Infinitives are forms like (to) write and (to) read. Infinitives are generally used with the marker to. Note that this to is not a preposition; after the preposition to we use –ing forms.
- I would like to meet the manager.
- Is there anything to eat?
- The main thing is to stay calm.
Negative Infinitives are normally formed by putting not before the infinitive.
- I decided to invite them. (affirmative)
- I decided not to invite them. (negative )
- You were silly not to have locked the car. (NOT You were silly to not have locked the car.)
An infinitive is a form of the verb that comes after the word to and acts as a noun, adjective, or adverbs.
- To find fault with others is easy. (The infinitive is ‘to find’, and it functions as the subject.)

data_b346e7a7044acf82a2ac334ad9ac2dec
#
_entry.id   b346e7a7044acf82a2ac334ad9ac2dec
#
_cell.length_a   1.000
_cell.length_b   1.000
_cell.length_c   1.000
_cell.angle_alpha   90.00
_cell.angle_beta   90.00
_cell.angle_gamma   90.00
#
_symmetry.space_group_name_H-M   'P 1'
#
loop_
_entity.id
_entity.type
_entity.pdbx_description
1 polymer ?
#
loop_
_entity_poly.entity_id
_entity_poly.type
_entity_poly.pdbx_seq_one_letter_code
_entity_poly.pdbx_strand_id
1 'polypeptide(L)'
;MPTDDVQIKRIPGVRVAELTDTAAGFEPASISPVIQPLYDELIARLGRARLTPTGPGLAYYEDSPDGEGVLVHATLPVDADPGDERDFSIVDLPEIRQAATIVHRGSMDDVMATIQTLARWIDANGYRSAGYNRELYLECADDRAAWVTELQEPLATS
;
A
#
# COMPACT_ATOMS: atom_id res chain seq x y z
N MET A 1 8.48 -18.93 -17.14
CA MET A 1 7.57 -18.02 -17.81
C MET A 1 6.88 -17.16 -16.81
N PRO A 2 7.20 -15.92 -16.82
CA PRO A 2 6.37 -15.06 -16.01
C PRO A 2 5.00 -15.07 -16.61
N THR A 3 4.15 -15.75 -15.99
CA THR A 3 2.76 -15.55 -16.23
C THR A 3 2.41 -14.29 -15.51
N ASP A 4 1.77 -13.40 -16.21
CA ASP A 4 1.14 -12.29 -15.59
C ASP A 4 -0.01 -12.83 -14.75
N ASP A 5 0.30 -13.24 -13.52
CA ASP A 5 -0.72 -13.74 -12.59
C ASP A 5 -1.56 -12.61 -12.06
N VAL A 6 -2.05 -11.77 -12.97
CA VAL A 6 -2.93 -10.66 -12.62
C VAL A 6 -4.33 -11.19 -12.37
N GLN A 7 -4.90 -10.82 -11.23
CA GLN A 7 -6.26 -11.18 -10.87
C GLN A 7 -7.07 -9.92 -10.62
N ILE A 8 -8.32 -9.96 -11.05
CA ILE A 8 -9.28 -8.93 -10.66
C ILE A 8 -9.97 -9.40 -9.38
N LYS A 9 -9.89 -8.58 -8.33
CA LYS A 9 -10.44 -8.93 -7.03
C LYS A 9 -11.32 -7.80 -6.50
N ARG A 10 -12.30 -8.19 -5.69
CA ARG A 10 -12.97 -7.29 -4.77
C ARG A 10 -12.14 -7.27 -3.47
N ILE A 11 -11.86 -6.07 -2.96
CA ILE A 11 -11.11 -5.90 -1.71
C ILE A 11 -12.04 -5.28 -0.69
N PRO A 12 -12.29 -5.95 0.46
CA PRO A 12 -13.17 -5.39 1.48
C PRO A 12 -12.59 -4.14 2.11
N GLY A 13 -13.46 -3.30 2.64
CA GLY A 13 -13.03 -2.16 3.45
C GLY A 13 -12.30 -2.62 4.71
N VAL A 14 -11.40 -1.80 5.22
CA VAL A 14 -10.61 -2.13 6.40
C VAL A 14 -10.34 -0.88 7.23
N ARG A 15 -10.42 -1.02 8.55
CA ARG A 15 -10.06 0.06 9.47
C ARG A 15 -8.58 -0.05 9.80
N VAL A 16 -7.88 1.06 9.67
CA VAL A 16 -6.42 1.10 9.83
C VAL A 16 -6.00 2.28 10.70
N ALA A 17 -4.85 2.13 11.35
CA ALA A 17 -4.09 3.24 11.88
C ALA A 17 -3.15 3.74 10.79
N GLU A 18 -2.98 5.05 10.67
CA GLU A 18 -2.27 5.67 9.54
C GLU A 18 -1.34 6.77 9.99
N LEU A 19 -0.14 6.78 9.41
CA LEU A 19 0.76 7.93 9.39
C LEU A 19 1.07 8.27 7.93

- Alone in her cubicle, all she wanted was to survive. (The infinitive is ‘to survive,’ and it functions as the direct object.)
Don’t confuse infinitives with prepositional phrases that begin with to. Remember that a prepositional phrase always ends with a noun or a pronoun; an infinitive always ends with a verb.
An infinitive can be used as a phrase. An infinitive phrase, as with the other verbal phrases, contains modifiers that together act as a single part of speech. Following are some examples:
- The pilgrim’s hope was to reach the shrine before sunset. (The infinitive phrase ‘to reach the shrine before sunset’ describes ‘hope.’)
- To make mistakes is easy.
- I like to have cornflakes for breakfast.